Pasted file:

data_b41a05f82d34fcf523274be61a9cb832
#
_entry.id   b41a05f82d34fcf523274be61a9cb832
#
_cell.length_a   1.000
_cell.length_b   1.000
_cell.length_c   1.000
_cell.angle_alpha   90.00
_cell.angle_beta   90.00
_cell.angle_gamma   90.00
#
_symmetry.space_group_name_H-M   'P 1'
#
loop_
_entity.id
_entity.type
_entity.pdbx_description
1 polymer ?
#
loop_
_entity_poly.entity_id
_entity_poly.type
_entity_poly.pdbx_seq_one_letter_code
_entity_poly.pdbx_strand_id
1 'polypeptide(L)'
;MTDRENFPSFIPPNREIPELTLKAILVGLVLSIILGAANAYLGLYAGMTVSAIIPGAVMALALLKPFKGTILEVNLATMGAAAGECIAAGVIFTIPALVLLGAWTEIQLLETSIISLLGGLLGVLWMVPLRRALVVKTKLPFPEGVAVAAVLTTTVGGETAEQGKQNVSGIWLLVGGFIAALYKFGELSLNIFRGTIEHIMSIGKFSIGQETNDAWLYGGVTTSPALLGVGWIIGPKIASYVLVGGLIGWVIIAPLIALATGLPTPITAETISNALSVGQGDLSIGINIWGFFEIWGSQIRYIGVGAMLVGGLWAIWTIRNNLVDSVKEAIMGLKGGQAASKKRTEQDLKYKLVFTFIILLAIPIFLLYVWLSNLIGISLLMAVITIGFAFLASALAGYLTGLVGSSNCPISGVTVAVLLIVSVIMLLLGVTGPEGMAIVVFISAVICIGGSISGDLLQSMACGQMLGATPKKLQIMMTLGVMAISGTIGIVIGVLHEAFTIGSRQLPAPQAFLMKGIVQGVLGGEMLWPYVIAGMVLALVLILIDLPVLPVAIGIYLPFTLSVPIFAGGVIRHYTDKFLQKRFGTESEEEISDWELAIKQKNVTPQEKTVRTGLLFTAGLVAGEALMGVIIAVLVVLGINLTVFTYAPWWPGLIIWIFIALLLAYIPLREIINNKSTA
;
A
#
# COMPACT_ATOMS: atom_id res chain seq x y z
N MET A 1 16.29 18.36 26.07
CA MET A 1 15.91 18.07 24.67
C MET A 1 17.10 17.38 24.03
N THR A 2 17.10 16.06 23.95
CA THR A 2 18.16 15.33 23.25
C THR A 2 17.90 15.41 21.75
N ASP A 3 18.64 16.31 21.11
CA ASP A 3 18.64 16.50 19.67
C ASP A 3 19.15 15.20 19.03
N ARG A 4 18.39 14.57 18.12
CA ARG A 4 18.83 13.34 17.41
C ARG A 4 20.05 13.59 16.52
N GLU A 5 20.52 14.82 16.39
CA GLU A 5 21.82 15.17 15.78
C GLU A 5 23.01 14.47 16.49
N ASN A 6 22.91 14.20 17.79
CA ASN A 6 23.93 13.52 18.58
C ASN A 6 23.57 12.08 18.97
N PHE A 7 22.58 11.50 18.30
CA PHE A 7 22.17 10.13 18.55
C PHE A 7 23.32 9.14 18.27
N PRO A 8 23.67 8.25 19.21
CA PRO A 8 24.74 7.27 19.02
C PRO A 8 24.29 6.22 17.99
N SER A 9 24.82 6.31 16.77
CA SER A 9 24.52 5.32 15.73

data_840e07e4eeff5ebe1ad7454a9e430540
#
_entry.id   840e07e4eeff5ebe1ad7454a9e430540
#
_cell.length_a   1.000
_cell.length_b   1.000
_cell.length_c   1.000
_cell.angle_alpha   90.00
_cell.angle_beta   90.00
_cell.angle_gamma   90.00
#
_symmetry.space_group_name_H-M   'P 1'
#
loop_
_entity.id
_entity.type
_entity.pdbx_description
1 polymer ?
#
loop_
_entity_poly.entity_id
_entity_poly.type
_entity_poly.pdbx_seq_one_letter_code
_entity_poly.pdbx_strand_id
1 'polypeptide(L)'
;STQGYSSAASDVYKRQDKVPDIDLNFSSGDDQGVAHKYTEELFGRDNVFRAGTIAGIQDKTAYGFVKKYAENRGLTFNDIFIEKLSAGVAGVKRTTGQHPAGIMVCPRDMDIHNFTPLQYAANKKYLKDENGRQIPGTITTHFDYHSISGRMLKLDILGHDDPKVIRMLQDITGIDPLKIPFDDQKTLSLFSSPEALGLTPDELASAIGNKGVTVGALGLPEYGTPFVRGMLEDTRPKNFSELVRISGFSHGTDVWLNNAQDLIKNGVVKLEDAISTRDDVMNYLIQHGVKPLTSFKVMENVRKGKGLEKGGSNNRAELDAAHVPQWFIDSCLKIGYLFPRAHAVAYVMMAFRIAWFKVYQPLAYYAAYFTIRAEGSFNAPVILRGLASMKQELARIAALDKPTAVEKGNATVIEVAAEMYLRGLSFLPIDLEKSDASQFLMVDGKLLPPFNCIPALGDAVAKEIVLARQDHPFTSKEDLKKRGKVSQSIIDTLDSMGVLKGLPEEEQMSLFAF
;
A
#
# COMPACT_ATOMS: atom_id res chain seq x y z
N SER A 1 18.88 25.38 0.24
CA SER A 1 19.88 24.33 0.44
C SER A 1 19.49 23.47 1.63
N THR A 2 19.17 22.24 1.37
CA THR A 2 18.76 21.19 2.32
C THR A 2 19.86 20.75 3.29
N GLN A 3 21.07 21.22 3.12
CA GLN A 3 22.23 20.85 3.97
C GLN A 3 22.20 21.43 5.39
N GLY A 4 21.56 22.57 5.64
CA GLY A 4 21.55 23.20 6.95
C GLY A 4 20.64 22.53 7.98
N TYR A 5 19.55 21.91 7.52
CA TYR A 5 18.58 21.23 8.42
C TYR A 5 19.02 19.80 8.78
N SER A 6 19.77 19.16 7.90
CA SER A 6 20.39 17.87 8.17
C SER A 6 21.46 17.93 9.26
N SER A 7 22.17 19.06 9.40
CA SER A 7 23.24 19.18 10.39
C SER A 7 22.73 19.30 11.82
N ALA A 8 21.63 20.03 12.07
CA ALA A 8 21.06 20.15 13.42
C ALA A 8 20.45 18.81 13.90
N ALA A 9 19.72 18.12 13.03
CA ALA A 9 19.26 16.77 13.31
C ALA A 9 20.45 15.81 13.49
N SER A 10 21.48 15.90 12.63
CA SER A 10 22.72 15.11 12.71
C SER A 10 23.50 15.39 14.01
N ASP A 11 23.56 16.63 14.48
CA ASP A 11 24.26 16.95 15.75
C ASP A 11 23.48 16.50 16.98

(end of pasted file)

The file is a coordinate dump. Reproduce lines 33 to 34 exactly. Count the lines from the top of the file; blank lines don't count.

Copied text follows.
C MET A 1 17.10 17.38 24.03
N THR A 2 17.10 16.06 23.95